• FIG. 4 is a top plan view of an SSID that can be used in accordance with embodiments of the present invention;
    • FIG. 5 is a perspective view of an exemplary microcamera of the present invention that utilizes the utility guide of FIG. 3 and the SSID of FIG. 4;
    • FIG. 6 is an exploded perspective view of another exemplary embodiment of the present invention;
    • FIG. 7 is an assembled perspective view of the exemplary embodiment of FIG. 6;
    • FIG. 8 is a top plan view of an SSID integrated with utility apertures in accordance with another exemplary embodiment of the invention;
    • FIG. 9 is a perspective view of an exemplary microcamera of the present invention that utilizes the SSID of FIG. 8;
    • FIG. 10 is an exploded perspective view of another exemplary embodiment of the present invention;
    • FIG. 11 is an assembled perspective view of the exemplary embodiment of FIG. 10;
    • FIG. 12 is a top plan view of a plurality of SSIDs on a common substrate at a stage of the manufacturing process;
    • FIG. 13 is a top plan view of an alternative embodiment of a plurality of SSIDs on a common substrate at a stage of the manufacturing process;
    • FIGS. 14a to 14e provides perspective schematic representations of the manufacturing process in accordance with an embodiment of the present invention;
    • FIG. 15 is a cross sectional view of an exemplary embodiment of the invention;
    • FIG. 16 is a cross sectional view of another exemplary embodiment of the invention;
    • FIG. 17 is a cross sectional view of another exemplary embodiment of the invention in a first configuration;
    • FIG. 18 is a cross sectional view of the device of FIG. 8 in a second position view;
    • FIG. 19 is a perspective view of an SSID optically coupled to a coated GRIN lens;
    • FIG. 20 is a perspective view of an exemplary embodiment of an SSID and multiple GRIN lens positioned in an array;
    • FIG. 21 is a perspective view of another exemplary embodiment of an SSID and multiple GRIN lens positioned in an array;
    • FIG. 22 is a side view of multiple microcameras positioned in series along an umbilical as an array;
    • FIG. 23 is a schematic perspective illustration of a conventional wire bonding connection system consistent with the prior art;
    • FIG. 24 is an exploded schematic perspective illustration of an embodiment of the connector system in accordance with the present invention;
    • FIG. 25 is a schematic perspective illustration of an embodiment of the connector system in accordance with the present invention, wherein the SSID is movable for viewing various angles with respect to the umbilical;
    • FIG. 26 is a perspective view of another exemplary embodiment of the invention;
    • FIG. 27 is a top view of the device of FIG. 26;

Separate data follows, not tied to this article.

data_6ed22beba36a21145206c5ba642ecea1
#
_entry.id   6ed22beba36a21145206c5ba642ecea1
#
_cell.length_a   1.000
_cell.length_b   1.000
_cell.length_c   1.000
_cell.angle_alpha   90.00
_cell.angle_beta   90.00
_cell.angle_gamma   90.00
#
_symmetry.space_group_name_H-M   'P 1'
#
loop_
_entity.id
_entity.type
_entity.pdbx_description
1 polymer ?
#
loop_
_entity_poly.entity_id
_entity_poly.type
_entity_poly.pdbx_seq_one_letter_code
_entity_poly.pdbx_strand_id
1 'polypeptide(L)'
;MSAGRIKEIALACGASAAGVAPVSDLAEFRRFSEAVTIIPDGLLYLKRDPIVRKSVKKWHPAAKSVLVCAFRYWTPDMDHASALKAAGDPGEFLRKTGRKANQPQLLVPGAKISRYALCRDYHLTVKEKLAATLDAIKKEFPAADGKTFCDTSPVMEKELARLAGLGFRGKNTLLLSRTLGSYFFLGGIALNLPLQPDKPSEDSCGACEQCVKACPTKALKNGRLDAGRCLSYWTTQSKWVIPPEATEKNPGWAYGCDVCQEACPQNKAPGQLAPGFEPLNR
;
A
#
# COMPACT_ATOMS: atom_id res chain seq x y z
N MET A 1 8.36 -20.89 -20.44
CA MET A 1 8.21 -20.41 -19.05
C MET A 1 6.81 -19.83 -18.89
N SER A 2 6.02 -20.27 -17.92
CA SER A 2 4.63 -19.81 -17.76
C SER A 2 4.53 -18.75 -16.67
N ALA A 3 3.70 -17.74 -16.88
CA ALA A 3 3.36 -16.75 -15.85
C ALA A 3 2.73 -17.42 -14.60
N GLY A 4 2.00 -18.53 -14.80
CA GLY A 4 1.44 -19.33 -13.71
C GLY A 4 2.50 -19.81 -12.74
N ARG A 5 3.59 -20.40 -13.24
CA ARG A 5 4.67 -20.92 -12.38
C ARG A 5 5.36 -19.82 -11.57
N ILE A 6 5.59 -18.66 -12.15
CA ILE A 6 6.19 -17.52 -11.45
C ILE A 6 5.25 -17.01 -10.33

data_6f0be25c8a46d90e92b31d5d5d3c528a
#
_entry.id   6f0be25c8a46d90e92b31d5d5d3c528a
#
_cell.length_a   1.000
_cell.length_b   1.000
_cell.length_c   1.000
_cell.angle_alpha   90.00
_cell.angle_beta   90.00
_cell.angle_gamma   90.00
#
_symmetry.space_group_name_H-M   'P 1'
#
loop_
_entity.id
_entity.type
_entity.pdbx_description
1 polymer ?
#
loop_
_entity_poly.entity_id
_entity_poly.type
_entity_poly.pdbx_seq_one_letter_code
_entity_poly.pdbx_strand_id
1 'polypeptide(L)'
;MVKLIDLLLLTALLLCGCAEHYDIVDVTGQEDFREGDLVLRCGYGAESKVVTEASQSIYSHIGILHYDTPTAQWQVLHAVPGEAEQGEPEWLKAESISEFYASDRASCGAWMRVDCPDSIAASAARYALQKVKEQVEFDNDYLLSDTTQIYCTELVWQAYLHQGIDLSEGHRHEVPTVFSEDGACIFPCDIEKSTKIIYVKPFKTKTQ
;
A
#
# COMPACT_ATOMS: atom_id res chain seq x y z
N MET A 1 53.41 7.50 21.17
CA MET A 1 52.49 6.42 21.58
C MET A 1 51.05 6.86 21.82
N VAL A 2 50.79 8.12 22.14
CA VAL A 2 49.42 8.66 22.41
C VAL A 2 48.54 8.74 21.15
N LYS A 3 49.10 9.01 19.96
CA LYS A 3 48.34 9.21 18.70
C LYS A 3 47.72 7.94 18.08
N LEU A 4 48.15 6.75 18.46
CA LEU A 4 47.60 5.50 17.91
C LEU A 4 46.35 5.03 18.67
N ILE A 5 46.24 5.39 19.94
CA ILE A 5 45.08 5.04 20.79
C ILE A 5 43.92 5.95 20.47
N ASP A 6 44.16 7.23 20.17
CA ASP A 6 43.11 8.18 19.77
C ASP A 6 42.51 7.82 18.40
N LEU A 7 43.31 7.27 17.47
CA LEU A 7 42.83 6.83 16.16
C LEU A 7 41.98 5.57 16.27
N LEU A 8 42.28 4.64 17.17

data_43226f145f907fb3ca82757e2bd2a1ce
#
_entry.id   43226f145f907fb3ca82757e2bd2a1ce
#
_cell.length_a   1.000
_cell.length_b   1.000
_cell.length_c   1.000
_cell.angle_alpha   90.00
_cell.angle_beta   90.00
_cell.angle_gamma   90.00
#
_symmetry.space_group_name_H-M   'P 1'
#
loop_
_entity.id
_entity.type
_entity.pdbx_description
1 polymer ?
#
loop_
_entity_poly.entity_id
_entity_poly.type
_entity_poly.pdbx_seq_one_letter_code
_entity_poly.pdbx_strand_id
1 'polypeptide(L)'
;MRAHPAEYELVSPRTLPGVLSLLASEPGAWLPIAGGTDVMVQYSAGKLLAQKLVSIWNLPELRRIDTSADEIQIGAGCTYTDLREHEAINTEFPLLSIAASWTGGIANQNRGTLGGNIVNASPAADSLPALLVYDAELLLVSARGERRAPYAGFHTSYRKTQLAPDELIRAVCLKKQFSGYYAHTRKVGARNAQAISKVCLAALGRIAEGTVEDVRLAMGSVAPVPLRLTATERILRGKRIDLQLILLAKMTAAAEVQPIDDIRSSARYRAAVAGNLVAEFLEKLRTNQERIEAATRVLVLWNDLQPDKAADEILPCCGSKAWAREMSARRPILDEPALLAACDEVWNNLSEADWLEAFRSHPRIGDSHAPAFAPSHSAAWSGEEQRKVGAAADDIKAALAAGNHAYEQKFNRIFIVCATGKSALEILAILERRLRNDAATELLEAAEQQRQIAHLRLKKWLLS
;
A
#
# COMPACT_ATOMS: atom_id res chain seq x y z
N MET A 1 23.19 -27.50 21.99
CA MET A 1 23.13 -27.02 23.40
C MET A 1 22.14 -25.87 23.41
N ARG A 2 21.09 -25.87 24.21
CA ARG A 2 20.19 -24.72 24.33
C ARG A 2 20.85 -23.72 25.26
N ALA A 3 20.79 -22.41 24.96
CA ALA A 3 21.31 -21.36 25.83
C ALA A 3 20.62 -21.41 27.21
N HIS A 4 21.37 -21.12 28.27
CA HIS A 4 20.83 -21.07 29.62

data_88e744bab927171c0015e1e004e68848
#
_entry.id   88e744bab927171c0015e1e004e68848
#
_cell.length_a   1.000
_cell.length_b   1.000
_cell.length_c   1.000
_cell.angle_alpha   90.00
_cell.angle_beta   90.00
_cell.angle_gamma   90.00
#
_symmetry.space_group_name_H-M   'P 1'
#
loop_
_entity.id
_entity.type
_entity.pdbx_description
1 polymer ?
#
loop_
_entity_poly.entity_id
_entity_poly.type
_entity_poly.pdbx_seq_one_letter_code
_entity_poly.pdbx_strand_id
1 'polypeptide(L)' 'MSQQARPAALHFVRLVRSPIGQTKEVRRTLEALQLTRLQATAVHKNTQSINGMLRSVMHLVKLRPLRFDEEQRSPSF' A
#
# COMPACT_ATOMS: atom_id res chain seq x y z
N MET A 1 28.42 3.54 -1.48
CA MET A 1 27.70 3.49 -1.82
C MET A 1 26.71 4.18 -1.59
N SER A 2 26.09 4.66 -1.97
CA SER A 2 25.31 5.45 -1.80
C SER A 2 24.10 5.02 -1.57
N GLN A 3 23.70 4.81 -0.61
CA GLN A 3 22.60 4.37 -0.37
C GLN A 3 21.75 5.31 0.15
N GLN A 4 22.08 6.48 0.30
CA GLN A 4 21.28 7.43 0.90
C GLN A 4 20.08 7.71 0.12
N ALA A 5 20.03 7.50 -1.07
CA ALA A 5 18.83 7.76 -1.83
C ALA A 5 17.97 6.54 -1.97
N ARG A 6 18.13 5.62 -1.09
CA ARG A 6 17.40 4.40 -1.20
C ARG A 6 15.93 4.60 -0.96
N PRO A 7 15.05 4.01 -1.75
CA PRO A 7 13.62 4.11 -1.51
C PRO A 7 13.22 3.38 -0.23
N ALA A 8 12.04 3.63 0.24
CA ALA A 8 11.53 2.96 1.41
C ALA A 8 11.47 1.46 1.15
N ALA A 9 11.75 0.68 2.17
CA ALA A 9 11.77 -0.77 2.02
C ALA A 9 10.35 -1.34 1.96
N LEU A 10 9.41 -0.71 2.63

• FIG. 28 is a side view of the device of FIG. 26, rotated 90 degrees with respect to FIG. 27;
    • FIG. 29 is a perspective exploded view of another exemplary embodiment of the invention;
    • FIG. 30 is a perspective view of an adaptor incorporating conductive pathways in one embodiment;
    • FIG. 31 is a schematic side view illustration of a connection between two chips, such as SSIDs, including the adaptor of FIG. 30;
    • FIG. 32 is a perspective view of an adaptor incorporating conductive pathways in another embodiment;
    • FIG. 33 is a schematic side view illustration of a connection between two chips, such as SSIDs, including the adaptor of FIG. 32;
    • FIG. 34 is a schematic perspective illustration of a fabrication technique for modifying a connector body to form a pathway through an interior portion, thereby forming an adaptor, the adaptor being not yet cut free, but shown in outline form within a larger preform block of material;
    • FIG. 35 is a side crossectional view of a connector body as shown in FIG. 34 taken along line 2-2;
    • FIG. 36 is a schematic perspective illustration of another fabrication technique for forming an adaptor having conductive pathway(s) through an interior portion thereof, showing a preform block constructed in accordance with one embodiment, the connector body to be formed therefrom being shown in outline;
    • FIG. 37 is a perspective view of a connector body of FIG. 36 after machining from the block;
    • FIG. 38 is a perspective exploded view of another exemplary embodiment of the invention, wherein connector block also supports the lens;
    • FIG. 39 is a cross sectional exploded side view of the exemplary embodiment of FIG. 38;
    • FIG. 40 is a perspective exploded view of another exemplary embodiment of the invention;
    • FIG. 41 is a perspective assembled view of the exemplary embodiment of FIG. 40;
    • FIG. 42 is a cross sectional view of another exemplary embodiment of the invention;